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Jobs not seen as suspect in Apple options scandal - analyst

post #1 of 13
Thread Starter 
Even if Apple Computer is found guilty of improperly backdating stock option grants, chief executive Steve Jobs is likely to remain clear of any liability, one Wall Street analyst says.

On Thursday, Apple provided an update on its internal probe into the options scandal, saying its likely the company may need to restate its historical financial results to reflect non-cash charges for stock options compensation.Â*

"While Apple hasn't been formally charged by the SEC or even received an informal inquiry, we do not find this update surprising and anticipate a minor impact to GAAP financials, " American Technology Research analyst Shaw Wu told clients on Friday.

Based on his own analysis, Wu said stock compensation at Apple is not a large component relative to its earnings and compared to most other technology companies.Â*"For example, over the last seven quarters, stock options compensation is typically $0.03 to $0.06 vs. its quarterly earnings of $0.34 to $0.65," the analyst said.

But more importantly, Wu said, it's his continued belief that even in the worst case scenario where Apple is found guilty of improper options granting, chief executive Steve Jobs will not be found liable. "The reason being the compensation committee at Apple is run by an independent board that is not comprised of employees of Apple," he said.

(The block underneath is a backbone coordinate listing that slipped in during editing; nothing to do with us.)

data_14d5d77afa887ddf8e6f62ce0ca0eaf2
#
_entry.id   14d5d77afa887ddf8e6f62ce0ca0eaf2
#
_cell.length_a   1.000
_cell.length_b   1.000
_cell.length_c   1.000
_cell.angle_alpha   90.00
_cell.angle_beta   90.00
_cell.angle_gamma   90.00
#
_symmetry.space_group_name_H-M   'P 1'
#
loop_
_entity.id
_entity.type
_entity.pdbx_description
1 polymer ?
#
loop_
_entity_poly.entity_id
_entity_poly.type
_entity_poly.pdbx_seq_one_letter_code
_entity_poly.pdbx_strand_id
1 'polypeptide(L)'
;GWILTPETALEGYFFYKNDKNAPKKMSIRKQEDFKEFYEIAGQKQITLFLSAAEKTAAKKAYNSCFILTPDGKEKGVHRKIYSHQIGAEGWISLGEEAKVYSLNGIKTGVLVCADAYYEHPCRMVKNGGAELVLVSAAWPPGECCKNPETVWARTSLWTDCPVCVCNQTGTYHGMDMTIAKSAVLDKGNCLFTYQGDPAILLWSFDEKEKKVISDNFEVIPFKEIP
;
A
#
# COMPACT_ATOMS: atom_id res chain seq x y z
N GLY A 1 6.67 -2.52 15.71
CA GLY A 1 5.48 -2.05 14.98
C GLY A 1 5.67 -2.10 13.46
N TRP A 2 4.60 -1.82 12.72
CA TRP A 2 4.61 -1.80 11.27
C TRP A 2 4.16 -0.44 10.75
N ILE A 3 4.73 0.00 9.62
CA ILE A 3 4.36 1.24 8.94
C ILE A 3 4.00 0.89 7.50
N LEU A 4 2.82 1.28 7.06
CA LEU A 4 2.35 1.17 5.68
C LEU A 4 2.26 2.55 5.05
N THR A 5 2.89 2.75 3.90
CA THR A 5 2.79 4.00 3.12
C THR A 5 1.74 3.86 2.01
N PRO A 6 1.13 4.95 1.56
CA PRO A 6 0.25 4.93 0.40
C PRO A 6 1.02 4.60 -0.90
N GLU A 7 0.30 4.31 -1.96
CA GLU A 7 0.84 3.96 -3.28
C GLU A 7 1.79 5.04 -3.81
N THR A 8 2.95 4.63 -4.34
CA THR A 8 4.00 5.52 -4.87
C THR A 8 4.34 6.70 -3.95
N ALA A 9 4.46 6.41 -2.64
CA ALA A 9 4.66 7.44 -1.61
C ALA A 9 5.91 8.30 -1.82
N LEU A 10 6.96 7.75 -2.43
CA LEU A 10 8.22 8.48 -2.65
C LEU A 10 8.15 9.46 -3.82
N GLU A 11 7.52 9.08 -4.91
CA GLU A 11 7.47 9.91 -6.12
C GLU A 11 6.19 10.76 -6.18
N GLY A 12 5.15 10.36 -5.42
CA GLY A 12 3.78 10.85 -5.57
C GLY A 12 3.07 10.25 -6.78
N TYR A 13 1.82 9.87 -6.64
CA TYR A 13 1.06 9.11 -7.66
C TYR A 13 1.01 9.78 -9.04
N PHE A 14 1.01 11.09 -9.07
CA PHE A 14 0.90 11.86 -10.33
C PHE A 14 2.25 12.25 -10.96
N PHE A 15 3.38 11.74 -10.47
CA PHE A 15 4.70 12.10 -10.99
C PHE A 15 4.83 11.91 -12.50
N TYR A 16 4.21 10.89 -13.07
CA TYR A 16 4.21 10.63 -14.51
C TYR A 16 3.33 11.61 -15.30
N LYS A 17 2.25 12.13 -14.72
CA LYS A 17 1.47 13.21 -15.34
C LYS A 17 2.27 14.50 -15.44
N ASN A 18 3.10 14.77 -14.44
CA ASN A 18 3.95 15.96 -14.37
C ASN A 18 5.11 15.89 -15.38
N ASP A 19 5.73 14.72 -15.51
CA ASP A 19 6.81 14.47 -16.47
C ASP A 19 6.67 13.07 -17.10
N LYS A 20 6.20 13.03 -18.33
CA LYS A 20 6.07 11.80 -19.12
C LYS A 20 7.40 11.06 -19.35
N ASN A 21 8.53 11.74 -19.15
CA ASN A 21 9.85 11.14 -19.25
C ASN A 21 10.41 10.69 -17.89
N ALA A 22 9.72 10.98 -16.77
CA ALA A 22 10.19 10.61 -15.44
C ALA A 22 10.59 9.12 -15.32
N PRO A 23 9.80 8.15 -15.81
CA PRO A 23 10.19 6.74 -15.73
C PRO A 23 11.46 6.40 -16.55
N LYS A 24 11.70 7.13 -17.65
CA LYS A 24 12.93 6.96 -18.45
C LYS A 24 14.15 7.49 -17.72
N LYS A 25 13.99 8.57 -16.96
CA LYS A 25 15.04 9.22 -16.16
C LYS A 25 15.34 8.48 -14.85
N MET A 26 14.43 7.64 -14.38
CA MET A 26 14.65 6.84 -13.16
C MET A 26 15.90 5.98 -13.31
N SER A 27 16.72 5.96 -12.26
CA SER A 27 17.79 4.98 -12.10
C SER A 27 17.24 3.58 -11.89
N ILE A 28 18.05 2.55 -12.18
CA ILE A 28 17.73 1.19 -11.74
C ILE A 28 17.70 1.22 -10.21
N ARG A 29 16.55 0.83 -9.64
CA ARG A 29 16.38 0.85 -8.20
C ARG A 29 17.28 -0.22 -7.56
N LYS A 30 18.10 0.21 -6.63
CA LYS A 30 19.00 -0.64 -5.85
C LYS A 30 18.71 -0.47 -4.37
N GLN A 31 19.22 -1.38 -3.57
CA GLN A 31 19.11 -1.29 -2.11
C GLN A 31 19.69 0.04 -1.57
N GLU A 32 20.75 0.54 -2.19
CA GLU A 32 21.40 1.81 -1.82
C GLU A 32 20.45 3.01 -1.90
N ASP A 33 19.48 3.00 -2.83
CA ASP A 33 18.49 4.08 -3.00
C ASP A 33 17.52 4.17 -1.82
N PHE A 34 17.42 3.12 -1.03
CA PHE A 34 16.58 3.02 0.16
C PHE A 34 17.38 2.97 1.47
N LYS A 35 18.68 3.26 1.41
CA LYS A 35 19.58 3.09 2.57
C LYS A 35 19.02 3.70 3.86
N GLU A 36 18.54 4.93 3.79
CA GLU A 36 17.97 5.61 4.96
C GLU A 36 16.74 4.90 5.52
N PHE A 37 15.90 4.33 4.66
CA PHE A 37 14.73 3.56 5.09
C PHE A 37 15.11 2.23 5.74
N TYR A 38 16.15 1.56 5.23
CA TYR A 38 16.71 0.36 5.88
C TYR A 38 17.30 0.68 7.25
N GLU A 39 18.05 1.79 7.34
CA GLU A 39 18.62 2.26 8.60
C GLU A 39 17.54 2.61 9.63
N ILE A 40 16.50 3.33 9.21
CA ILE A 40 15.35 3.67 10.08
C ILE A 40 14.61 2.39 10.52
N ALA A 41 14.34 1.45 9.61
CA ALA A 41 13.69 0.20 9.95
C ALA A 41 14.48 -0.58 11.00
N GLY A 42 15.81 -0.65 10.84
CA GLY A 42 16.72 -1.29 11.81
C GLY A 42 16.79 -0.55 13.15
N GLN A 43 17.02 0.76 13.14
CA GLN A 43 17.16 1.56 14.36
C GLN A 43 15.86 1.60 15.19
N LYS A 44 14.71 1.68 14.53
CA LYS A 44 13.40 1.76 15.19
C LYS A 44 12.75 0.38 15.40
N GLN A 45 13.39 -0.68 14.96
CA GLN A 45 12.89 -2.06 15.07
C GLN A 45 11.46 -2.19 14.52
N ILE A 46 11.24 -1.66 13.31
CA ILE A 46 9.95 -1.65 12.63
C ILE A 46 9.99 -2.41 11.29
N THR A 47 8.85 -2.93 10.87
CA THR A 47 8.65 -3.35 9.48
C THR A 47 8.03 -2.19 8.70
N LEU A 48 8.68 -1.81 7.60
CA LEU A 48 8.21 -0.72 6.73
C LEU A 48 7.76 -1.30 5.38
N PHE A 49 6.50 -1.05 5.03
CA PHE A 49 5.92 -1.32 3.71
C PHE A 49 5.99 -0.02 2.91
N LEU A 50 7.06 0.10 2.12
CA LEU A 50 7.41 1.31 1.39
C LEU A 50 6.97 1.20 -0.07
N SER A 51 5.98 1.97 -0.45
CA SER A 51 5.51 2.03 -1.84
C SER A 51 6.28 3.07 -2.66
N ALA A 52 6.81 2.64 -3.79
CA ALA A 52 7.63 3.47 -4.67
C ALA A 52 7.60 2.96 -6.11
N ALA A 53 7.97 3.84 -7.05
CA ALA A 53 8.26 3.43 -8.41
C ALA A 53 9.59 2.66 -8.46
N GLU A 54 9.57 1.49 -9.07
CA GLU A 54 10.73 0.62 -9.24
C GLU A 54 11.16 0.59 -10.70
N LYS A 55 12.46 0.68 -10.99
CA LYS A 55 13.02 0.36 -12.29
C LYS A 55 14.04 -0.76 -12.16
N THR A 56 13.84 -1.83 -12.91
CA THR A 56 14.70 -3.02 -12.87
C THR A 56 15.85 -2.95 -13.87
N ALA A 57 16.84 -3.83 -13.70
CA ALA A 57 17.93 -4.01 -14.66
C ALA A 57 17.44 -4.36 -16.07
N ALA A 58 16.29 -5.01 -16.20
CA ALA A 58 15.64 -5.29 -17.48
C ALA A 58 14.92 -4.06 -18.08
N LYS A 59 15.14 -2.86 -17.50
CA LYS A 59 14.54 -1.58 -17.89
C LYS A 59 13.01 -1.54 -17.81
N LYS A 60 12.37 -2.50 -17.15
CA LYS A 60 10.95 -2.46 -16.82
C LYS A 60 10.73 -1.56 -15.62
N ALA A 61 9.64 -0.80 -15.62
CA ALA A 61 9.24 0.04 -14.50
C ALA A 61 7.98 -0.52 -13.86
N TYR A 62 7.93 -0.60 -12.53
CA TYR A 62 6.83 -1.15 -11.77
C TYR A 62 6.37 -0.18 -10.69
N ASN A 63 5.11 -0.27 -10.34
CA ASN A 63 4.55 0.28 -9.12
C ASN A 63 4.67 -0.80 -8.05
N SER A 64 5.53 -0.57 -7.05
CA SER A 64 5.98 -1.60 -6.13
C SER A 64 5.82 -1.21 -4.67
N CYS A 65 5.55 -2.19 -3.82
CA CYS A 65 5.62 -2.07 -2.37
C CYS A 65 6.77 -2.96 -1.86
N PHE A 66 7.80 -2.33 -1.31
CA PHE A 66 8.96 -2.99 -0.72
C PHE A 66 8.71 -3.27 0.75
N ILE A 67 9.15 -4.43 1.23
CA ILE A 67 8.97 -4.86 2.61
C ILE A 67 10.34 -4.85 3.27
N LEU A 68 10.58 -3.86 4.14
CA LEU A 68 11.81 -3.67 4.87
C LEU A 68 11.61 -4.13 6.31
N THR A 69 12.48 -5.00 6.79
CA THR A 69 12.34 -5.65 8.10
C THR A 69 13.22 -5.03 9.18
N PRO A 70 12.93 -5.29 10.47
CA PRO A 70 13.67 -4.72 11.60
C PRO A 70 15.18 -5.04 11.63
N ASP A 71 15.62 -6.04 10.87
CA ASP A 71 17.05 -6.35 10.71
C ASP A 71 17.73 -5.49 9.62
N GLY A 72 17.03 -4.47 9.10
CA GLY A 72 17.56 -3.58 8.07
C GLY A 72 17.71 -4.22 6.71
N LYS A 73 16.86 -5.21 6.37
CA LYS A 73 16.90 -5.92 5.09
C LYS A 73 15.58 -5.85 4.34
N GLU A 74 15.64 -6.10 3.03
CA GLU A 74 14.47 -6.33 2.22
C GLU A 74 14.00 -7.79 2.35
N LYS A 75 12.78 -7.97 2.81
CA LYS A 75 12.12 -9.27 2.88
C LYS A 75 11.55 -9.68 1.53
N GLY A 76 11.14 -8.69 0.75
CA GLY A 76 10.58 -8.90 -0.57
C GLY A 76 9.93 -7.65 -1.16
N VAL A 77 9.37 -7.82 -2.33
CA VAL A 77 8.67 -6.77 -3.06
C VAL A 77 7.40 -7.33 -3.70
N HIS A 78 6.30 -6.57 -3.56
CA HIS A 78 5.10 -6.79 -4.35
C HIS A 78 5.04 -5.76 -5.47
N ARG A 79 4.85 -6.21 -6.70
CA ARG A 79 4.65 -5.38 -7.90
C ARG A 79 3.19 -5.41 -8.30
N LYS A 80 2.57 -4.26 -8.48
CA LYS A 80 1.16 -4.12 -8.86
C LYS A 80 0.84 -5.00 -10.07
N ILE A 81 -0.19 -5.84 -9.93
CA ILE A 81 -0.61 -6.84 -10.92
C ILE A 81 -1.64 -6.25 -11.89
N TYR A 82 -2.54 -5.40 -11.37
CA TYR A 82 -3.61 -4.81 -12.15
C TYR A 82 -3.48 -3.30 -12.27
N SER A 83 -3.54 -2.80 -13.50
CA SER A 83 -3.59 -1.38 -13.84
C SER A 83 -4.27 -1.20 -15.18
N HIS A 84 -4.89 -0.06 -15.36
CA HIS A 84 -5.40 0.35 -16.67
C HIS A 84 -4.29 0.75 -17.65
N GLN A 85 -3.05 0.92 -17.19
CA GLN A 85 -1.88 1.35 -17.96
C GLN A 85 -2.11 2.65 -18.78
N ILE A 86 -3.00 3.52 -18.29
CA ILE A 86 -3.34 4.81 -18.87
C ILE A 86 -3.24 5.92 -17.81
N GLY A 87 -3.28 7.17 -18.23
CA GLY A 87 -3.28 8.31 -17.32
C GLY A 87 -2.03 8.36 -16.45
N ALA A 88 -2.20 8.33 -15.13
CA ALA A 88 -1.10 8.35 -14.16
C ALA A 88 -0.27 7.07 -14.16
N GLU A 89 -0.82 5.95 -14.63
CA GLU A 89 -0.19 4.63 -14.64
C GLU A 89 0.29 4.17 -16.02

Apple has acknowledged that one of the problematic grants was issued to Jobs, but said it was subsequently cancelled and resulted in no financial gain to the CEO.

If Jobs were to be found liable of fraud in the backdating of option grants, he could be forced to step down from the company.
post #2 of 13
Well that's a relief.
post #3 of 13
But aren't earnings from previous years now invalid. As CEO he is supposed to sign off on these financial results as being valid, ie Sarbanes-Oxley act. I don't see how someone could conclude that Jobs is free and clear of wrongdoing at this point. Recently the feds went after Greg Reyes for a backdating options irregularity and he didn't receive any of the options in question or benefit in any way.
post #4 of 13
What he really means:
Stock price please fall so my buddies can pick it up cheap. Then we will sell after the great announcements at WWDC.

- Jasen.
post #5 of 13
His salary is 99 cents. It would be pretty hard to convince a jurry that Jobs did fraud for the money.
post #6 of 13
wuuuuuuuuuuuuuuuuuuuuuuuuuuuuuuuuuuuuu
post #7 of 13
Quote:
Originally Posted by icfireball

His salary is 99 cents. It would be pretty hard to convince a jurry that Jobs did fraud for the money.

Its not about the salary, as salary isn't based on performance. Bonuses, and options, and all that fun stuff (like those shares of stock he received when he returned all those options that might have been back-dated) are based, usually, on company performance. As such, if restating earnings means lesser performance, there might be a call for a refund on those bonuses.